Yanique Richards is a senior at Baldwin High School. 

By Yanique Richards

The Greene Team


Glued to a complementary plastic seat cushion, face sticky with raspberry cotton candy, seven-year-old Tyler hungrily awaited his first baseball game. “I’m looking forward o the ducks winning.”

Three Court House Dr. in Central Islip, New York, is Citibank Park – the home of the Long Island Ducks. The park also serves as home for the 6,000-plus fans that come to support local baseball talent.

Seats were jam-packed and aisles were crammed as the Ducks welcomed 6,362 guests on July 30.

For every adult there were about two or three children tagging along. Kids are a huge aspect of the game. In fact many of the events are set up with kids in mind.

Children opened the game with The Star-Spangled Banner, entered the famous Ducks pie-eating contest, got a chance to play catch with a Ducks player and stood in baseball uniforms with players.

With sticky hands and shy faces, most children were just happy to attend their first game. Others anticipated the win for the Ducks and the rest were just begging their parents to purchase a favorite baseball food.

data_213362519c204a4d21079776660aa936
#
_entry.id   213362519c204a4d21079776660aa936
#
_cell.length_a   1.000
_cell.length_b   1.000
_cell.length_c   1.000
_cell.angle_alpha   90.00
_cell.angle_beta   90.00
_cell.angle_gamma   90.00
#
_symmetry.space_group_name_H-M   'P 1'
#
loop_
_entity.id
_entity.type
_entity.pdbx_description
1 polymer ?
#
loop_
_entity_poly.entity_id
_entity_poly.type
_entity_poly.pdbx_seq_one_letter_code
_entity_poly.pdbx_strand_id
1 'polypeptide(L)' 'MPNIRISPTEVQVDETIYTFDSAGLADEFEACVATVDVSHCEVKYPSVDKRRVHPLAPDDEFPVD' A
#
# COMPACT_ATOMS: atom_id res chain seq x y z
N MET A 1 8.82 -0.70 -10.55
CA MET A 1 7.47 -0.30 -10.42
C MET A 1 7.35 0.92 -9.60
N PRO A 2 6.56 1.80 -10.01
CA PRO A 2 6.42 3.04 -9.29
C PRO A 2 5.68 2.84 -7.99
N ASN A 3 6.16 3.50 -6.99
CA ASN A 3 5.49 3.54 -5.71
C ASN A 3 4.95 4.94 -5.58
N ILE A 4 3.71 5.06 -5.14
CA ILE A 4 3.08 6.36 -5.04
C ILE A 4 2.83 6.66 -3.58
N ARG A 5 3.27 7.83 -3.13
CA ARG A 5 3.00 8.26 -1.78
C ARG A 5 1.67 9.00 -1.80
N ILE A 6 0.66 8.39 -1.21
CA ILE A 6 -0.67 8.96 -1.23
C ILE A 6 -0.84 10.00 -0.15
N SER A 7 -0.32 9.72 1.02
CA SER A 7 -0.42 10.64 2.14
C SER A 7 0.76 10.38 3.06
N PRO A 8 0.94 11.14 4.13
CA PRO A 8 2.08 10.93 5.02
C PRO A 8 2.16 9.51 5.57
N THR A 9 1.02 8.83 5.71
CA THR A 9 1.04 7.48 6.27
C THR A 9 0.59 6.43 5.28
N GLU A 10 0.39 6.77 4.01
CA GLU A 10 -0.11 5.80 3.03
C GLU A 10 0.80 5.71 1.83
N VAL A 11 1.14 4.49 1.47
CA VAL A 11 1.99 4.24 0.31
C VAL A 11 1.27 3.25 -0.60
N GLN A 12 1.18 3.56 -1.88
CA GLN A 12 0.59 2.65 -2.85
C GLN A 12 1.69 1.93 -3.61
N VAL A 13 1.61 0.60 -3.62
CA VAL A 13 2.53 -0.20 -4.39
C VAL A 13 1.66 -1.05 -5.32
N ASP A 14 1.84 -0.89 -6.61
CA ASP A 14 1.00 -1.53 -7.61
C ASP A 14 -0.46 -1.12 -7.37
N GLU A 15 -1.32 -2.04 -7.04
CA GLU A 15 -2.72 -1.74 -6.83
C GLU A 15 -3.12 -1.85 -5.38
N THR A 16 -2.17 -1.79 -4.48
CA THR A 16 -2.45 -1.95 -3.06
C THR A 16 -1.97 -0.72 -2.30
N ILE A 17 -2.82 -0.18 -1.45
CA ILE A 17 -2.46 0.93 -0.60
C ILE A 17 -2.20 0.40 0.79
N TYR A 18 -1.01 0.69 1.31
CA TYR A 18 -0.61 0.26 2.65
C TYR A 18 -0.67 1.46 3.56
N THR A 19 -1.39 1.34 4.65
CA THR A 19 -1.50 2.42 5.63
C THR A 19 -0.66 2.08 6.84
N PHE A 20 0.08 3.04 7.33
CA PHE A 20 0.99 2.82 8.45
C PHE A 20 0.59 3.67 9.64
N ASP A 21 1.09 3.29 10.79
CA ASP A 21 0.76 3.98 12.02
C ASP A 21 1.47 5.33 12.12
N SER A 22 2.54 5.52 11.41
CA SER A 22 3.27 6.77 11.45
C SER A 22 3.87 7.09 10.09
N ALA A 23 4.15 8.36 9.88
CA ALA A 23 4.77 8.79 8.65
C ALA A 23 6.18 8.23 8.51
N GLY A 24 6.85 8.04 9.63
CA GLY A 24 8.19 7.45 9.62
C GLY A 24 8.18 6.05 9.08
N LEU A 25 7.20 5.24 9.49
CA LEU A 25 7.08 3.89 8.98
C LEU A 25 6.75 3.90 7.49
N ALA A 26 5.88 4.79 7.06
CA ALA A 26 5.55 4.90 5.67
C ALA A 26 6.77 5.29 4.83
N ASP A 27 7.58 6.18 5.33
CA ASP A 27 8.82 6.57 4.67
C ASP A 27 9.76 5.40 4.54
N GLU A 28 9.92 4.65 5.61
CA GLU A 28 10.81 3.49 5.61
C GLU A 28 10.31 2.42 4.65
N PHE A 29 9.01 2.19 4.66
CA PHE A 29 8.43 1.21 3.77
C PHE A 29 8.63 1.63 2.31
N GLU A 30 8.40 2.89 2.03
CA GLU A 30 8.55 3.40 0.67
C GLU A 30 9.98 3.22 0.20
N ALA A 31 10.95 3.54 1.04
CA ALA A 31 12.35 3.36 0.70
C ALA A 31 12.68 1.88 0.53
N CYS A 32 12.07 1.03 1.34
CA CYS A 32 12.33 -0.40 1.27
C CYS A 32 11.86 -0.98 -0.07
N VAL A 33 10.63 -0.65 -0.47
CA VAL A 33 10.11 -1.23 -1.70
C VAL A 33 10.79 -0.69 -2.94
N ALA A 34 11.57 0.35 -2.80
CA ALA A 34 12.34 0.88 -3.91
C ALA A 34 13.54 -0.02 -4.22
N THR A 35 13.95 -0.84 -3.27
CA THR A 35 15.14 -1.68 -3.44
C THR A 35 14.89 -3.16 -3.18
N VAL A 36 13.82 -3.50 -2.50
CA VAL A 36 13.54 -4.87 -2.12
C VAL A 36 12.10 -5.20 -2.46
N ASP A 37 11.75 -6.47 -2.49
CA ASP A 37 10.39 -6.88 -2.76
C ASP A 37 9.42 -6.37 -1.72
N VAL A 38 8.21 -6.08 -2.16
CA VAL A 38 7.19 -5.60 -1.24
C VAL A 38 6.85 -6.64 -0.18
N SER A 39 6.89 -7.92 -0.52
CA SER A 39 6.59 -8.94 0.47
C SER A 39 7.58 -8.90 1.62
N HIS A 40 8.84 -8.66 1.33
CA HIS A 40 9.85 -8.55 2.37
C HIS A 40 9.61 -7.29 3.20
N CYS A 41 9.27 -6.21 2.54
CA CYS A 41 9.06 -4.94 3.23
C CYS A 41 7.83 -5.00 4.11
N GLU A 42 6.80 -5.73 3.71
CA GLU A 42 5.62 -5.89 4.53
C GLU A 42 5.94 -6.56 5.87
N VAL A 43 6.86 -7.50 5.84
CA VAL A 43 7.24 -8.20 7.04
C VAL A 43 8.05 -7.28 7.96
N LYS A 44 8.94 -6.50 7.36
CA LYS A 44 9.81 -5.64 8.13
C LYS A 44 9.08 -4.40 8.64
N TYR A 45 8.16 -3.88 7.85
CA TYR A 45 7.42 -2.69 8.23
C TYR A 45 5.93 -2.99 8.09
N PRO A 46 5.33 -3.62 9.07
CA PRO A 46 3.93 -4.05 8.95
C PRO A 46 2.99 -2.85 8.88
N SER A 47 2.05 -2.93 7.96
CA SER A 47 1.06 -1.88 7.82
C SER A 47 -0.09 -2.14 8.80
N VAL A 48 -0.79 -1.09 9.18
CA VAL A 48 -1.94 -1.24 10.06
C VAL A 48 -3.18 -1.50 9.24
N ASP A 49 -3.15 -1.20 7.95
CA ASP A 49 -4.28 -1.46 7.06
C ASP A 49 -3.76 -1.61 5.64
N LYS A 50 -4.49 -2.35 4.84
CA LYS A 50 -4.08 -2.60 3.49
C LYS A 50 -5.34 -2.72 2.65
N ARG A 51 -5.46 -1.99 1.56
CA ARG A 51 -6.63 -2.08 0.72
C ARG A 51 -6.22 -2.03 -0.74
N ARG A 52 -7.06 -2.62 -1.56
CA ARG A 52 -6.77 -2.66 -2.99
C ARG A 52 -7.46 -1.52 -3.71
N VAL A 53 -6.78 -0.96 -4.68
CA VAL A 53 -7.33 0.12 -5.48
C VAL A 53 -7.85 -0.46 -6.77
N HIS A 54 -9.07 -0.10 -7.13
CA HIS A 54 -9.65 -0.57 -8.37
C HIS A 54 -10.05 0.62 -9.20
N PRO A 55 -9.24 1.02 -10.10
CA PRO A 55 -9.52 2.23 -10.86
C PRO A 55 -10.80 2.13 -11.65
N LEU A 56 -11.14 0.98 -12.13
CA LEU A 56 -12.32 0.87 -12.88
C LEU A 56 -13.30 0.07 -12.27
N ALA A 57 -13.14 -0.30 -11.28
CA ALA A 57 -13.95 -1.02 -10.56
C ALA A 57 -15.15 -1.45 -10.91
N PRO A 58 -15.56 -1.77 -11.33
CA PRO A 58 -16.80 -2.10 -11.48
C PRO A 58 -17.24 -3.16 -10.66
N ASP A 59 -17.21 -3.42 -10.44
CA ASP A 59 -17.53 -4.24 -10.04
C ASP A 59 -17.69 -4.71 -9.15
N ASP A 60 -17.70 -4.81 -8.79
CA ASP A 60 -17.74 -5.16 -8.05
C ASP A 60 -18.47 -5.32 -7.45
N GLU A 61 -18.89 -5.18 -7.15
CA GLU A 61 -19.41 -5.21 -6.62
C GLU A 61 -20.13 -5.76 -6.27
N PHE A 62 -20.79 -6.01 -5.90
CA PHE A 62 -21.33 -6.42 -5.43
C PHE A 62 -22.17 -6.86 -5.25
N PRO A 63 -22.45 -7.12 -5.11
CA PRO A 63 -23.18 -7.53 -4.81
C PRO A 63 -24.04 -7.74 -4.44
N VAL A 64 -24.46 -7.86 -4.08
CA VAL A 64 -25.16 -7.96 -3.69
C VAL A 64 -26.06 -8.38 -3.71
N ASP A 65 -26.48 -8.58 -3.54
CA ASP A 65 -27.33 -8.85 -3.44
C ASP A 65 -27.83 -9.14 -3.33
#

When fans enter the stadium, they are immediately greeted with “welcome would you like a lollypop,” and complimentary seat cushions.

Although the stadium is relatively small, the dimensions of the field allow people to enjoy a baseball game in a smaller venue, meaning “there are no bad seats”. Unlike other stadiums like Shea Stadium and Yankee Stadium, Citibank Park charges a relatively low price.

The highest price a fan would pay for a seat at Citibank Park is $11. The bigger stadiums charge anywhere from $14 to $375.

And at a bigger stadium, it would be more difficult for a family to get a great view of the game without spending a lot of money.

Standing about four feet tall, faced flushed and hanging onto his mother’s t-shirt, a young attendee begged for food while his mother was watching the game. It was evident why he was there.

 

 
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